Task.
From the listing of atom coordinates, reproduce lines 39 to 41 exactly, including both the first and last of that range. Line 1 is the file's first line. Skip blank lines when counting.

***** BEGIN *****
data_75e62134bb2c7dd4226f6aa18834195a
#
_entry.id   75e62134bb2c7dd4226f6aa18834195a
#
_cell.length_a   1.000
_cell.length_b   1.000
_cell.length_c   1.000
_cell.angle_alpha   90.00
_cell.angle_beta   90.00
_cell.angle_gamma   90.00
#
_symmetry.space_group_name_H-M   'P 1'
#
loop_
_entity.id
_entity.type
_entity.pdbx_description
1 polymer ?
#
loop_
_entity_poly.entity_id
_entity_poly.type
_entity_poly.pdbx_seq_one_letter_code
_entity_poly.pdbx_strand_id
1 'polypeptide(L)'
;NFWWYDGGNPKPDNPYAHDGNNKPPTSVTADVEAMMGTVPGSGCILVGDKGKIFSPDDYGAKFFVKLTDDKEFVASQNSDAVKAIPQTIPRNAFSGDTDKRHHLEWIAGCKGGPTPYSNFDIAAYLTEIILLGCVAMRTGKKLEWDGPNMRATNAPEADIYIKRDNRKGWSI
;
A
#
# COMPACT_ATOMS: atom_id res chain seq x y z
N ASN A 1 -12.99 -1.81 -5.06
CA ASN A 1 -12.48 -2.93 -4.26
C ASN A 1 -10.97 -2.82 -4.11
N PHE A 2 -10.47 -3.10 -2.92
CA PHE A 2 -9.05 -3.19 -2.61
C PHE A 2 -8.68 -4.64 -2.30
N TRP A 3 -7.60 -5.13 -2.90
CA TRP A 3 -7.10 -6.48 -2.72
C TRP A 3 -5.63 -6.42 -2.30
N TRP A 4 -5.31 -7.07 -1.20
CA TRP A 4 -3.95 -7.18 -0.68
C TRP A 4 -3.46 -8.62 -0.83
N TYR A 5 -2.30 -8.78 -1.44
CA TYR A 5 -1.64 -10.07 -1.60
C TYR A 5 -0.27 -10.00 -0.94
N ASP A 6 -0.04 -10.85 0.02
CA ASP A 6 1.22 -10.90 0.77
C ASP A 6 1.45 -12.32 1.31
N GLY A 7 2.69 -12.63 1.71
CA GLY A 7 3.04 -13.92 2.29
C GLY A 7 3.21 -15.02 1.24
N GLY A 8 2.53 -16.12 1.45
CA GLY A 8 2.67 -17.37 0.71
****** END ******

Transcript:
C TRP A 3 -5.63 -6.42 -2.30
N TRP A 4 -5.31 -7.07 -1.20
CA TRP A 4 -3.95 -7.18 -0.68